When you break free from the conditioning of those around you, you're going to appear very strange to them. It can't be another way unless they, too, are awakening.
My transformation two decades ago left my family confused. At the time I was a new mother and all I knew was that I didn't want Paige to go through what I did growing up (click here to see what that entailed). So in an effort to break the cycle of addiction, abuse and dysfunction, I went through the fire with my family for years doing things they had never done themselves and did not understand, and things I had never seen modelled anywhere else.
But my soul knew what it was doing, despite how much I was criticized by them.
Besides, I knew something they didn't: what was good for me.
My inner vision was much larger than my external circumstances, and I was certain I could create something extraordinary for Paige and I, even if I didn't know how yet. I just did my best each step of the way and dismissed my family's opinions as best as I could because I didn't care about the advice of those who had not achieved what I was about to.
Up until my late teens, I believed that what I was raised with was "normal" because I had little to compare to. After being hospitalized at 17 for depression and suicidal thoughts though, an awakening was underway.
In the hospital I was set up with a psychiatrist who cared very little about anything I was saying and seemed only to be there to push medications. When I declined them, stating that I thought there might actually be something deeper to why I might be feeling so badly (how wise for a young lady who was still oblivious to the hell she had been enduring for years), the doctor said if I don't take meds, I would be miserable for the rest of my life. Yes, he actually said that because he was a twit. Although I had nothing to go by other than my inner knowing, I told him I didn't agree.
I think meds work great for certain people, and I think they can be inhibitors for others. We all need to do what feels right to us at any given point in our journey. At that time though, I just knew I was willing to do the work necessary to face whatever it was inside me that made me hurt like this, and meds were not going to be part of that process. Neither was that doctor. He was fired shortly after our session for sexual misconduct with young boys. Horrible.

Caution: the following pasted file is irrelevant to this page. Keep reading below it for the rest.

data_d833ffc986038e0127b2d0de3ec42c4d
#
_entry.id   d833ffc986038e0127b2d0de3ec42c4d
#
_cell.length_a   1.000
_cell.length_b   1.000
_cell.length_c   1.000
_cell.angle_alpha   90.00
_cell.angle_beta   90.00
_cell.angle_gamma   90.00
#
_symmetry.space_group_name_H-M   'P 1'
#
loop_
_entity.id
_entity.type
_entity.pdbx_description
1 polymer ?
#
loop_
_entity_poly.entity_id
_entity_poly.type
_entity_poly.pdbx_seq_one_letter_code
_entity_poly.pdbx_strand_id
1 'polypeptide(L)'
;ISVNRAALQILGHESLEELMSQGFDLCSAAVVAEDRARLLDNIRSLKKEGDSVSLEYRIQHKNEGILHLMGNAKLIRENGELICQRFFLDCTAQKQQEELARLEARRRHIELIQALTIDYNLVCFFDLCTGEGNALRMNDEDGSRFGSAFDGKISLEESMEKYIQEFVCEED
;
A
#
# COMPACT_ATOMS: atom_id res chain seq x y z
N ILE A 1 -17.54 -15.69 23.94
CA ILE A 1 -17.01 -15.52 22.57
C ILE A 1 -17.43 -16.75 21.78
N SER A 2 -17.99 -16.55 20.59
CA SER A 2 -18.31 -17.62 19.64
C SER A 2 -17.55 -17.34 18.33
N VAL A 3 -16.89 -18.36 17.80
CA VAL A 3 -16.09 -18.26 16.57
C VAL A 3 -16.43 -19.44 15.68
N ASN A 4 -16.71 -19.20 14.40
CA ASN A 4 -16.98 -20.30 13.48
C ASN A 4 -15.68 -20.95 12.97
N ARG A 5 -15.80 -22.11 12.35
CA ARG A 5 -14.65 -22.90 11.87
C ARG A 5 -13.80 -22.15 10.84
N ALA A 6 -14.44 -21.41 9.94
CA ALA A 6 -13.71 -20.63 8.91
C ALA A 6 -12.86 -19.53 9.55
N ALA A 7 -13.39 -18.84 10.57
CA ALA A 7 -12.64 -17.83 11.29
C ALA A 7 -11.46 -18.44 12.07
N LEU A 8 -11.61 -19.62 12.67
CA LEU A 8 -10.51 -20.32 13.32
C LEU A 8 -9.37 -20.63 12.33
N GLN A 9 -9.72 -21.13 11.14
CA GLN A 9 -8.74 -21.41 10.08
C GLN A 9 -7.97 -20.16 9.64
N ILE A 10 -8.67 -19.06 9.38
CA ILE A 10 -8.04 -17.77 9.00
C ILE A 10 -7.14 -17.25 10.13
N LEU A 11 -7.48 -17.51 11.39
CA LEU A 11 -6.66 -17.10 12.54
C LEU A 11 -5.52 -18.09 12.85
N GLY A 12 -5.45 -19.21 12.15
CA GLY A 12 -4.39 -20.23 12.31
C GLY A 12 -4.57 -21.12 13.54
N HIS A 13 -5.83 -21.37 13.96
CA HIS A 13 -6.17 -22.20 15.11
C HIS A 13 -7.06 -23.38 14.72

Long story short: my mom didn't speak to me for days after the school called her to tell her where I was and why (my school counsellor admitted me), so there I was in the hospital and no one knew about it except my mom and step-dad who were not acknowledging this fact. It sucked.
When my mom finally did come around, it was the first time she told me that she also suffered from depression. I know you might think that would have been obvious to me after years of living with her, but it wasn't obvious in a family where no one talked about what was really going on. I thought it was normal for a person to drink as much as my step-dad did. Normal for parents to have separate bedrooms. Normal for mom to always be in bed when she wasn't at work. Normal to not be happy or feel connected. Normal to feel alone and sad and bad about myself.
But once Paige was born and I began some wonderful counselling with a woman/mentor who is still in my life 2 decades later, I started to learn about dysfunction and addiction and abuse and I was blown away that there were books written on these things I had experienced. That there were names for it, too! My world began to expand and once I realized the truth of what was going on around me and that I could choose another way, I made the decision to leave home when my girl was a few months old. I didn't want Paige immersed in the world that I knew so well, and now that I knew better, I did better.
My mother did not receive this news very well. I won't go into how she chose to react (albeit unconsciously) because it was quite unkind, but I do understand what was at the root of it. Fear. She was losing the one thing that mattered the most to her: me.